1. Creating a Spring Project:

  • Open the New project dialog box by choosing File Menu > New and Choose Spring Project below in the Wizard.

  • You will see the New Spring Project Dialog wizard. Here type the project name as “springide-demo” and keep all the options at their default values and click the Finish button.

  • This will create a new Spring Project. SpringIDE provides visual indicators in the Package Explorer view which will be shown in Java Perspective. Note the S symbol upon the project name. This is to indicate that this is a Spring project.

 

 

2. Create a working package and class in the project: Read more…

Things to know about Spring Download, Installation & Configuration

 

 

Things to know about download/installation/configuration of Spring Framework:

 

The Spring Framework and container is packaged in several JAR files. Spring is a library(.jar files) of classes that will be packaged with and used by your Spring-enabled applications. Installing Spring involves adding one or more JAR files to your application’s classpath. It does not have an executable runtime. Therefore, Spring is more similar to a library like Jakarta Commons than an application server like JBoss.

How you make Spring available to your application’s classpath will vary depending on how you build and run your application. You may choose to add the Spring JAR files to your system’s classpath or to a project classpath in your favorite IDE (as we will see in the post on configuring Spring Framework with Eclipse). If you’re building your application using Ant or Maven, be certain to include Spring in your build’s dependencies so that it will be included in the project’s target deployment.

 

Downloading Spring:

There’s plenty of additional materials in Spring’s full distribution, including Spring’s API documentation, examples, and the full source code for the Spring Framework. Therefore, the first thing you’ll want to do is to download the full Spring distribution. Refer to Spring Framework Installation & Configuration post. When downloading Spring, you will have 2 main choices: you can either download a Spring distribution that comes with its own dependencies or you can download a distribution that contains only the Spring JAR files. Even though the former is a much larger download, its better to download the one that comes with dependencies so that you won’t have to hunt down other JAR files that your application needs.

 

Exploring the Spring distribution:

Once you’ve downloaded the distribution, unzip it to a directory on your local machine. The Spring distribution is organized within the directory structure described in the table below. Several of these directories contain the Spring source code. The aspectj/,mock/, src/, and tiger/ directories contain the source code that makes up the Spring Framework itself. Meanwhile, the test/ directory contains the unit tests used to test Spring Framework. Although it’s not essential to using Spring, you may want to venture around in these directories to see how Spring does its stuff.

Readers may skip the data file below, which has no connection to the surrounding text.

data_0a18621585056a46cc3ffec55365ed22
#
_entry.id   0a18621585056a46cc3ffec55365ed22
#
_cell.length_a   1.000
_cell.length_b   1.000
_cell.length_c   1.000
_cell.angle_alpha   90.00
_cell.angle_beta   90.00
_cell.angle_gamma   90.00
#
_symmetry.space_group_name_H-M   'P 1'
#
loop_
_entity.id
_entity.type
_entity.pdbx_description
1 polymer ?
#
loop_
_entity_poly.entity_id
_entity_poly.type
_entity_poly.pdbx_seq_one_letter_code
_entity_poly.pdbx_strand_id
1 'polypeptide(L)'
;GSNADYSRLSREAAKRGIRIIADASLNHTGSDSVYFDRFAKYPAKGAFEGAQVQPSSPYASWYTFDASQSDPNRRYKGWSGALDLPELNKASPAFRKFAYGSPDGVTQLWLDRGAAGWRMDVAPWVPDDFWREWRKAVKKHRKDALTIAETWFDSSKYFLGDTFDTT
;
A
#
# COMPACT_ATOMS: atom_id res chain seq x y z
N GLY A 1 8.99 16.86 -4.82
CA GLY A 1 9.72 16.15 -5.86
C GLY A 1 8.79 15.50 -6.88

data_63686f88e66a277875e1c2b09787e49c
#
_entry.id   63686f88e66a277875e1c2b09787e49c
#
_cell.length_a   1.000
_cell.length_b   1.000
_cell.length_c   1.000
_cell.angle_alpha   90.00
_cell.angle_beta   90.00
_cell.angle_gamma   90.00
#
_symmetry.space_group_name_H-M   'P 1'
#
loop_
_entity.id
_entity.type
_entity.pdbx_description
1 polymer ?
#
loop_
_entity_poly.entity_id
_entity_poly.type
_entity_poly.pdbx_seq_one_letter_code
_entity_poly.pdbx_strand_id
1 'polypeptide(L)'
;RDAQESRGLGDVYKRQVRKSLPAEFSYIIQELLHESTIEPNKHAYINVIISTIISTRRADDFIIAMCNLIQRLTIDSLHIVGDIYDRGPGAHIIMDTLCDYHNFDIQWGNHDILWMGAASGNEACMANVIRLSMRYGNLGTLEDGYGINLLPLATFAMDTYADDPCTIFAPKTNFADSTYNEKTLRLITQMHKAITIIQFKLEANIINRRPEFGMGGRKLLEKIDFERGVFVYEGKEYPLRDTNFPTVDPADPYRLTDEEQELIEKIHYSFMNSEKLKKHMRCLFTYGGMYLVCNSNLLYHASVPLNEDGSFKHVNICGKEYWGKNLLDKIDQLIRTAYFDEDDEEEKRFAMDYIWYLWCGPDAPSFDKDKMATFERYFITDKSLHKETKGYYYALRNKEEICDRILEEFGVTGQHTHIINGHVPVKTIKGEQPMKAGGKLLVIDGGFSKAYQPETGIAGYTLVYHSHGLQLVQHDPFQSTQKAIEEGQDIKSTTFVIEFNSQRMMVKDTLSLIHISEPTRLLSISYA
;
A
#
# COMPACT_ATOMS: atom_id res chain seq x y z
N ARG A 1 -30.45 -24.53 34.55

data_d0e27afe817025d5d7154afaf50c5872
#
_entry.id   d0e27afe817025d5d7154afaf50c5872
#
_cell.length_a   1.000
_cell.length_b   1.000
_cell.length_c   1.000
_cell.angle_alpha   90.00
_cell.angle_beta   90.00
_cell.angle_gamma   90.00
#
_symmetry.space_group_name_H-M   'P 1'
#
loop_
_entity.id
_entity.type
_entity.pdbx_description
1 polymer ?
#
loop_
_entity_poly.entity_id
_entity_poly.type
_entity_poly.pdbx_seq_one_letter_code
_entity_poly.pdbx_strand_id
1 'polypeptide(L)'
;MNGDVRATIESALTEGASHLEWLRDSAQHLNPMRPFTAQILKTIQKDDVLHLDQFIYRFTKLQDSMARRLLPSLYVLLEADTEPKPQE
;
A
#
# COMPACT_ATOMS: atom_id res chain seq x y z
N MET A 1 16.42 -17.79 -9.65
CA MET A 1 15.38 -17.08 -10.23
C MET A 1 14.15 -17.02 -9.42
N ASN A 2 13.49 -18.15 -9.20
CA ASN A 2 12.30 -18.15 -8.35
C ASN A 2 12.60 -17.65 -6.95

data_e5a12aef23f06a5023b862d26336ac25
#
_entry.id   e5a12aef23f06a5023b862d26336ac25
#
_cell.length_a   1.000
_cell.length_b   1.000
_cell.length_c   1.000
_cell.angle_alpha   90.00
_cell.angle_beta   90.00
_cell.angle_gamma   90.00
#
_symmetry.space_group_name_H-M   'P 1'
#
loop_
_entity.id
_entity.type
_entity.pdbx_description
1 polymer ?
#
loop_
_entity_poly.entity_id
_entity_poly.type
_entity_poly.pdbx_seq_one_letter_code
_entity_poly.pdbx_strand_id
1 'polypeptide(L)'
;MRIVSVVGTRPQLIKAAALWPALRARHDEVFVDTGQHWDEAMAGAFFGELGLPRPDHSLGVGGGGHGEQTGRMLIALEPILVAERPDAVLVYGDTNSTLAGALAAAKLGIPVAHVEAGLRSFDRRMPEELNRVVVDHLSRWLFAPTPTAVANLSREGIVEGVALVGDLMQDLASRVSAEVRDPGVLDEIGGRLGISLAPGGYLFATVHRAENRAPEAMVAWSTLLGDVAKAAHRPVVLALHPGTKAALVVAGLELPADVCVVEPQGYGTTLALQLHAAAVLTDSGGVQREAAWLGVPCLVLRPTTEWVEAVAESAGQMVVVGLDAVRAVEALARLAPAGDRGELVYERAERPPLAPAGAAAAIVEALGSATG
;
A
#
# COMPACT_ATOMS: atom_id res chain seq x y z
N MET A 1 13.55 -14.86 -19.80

The Spring developers are extremely talented coders and there will be probably a little something to learn by reviewing their code. The docs/ directory contains two important pieces of documentation. The reference document is an overview of the entire Spring Framework. Also, the JavaDocs for the entire Spring Framework can be found under docs/—you’ll probably want to add this as a bookmark in your web browser, because you’ll refer to it often. The samples/ directory contains a handful of sample Spring applications. Of particular note are the petclinic and jpetstore examples. Both of these applications highlight many important elements of the Spring framework.

 

Building your classpath: Read more…

Spring Download & Installation

 

 

Spring Framework Download & Installation: 

 

At the time of this post, the latest Spring Framework release available to download is Spring Framework 3.0.0.RC2, which is a development release. Previous releases are also available for download such as Spring Framework 2.5.6.SEC01 which is the current production release. All you have to do is navigate to http://www.springsource.org/download, chose and download the Spring Framework release that you want to work with.

Since our posts on Exploring Spring Framework will be based on Spring Framework 2.5 production release, we will see the download and instruction steps for this release. Steps should be the same no matter what release you chose.

 

Download Instructions:

1. Navigate to http://www.springsource.org/download site, here you can download the Spring Framework release from the Spring Downloads section: